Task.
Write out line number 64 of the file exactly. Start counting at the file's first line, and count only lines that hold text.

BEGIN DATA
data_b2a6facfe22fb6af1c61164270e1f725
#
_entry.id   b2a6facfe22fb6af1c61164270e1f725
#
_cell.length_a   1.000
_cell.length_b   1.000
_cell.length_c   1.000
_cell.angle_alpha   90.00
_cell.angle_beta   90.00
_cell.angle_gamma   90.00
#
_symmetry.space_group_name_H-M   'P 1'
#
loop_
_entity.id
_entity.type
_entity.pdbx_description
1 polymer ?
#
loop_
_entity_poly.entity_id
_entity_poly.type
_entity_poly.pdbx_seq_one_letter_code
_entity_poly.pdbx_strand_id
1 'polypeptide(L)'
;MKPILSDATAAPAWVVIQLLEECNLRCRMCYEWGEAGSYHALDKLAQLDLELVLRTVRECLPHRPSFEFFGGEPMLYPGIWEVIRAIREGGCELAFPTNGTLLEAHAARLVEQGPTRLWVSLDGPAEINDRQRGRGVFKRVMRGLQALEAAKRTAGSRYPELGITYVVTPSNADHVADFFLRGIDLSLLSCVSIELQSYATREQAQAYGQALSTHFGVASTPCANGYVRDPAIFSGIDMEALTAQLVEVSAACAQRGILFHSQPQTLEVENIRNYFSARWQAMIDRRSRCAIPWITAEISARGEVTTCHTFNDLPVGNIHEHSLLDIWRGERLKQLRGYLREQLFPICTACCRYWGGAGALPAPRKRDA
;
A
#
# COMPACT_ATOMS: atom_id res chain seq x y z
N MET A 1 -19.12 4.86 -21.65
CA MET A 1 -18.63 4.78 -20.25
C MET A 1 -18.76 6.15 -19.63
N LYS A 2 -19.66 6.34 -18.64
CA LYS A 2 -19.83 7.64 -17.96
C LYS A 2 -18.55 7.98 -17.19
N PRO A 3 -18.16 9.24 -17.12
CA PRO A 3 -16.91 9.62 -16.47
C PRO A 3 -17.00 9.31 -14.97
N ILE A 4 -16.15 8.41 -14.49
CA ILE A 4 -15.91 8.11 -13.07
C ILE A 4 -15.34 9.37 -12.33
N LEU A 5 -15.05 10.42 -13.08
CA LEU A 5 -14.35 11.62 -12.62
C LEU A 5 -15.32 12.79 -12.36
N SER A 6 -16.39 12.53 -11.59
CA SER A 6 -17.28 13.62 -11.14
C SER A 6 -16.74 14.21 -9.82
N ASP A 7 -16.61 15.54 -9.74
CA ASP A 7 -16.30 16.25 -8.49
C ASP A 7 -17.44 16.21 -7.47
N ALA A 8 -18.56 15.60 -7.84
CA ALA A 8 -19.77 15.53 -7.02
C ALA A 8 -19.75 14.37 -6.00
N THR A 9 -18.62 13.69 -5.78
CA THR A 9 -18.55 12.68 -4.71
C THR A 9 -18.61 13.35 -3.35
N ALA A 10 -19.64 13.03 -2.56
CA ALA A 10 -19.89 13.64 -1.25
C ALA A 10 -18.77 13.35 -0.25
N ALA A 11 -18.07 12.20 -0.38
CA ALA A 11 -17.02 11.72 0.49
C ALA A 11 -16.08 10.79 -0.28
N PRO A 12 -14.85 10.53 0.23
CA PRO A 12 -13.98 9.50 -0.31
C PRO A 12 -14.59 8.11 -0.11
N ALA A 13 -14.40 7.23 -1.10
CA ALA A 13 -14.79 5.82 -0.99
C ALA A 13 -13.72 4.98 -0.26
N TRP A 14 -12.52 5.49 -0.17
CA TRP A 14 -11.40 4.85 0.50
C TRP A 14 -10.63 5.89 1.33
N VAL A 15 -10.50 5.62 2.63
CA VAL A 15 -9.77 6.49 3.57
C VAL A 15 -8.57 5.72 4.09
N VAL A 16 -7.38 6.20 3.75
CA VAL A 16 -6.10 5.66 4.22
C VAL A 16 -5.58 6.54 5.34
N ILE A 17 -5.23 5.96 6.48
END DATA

N PRO A 12 -14.85 10.53 0.23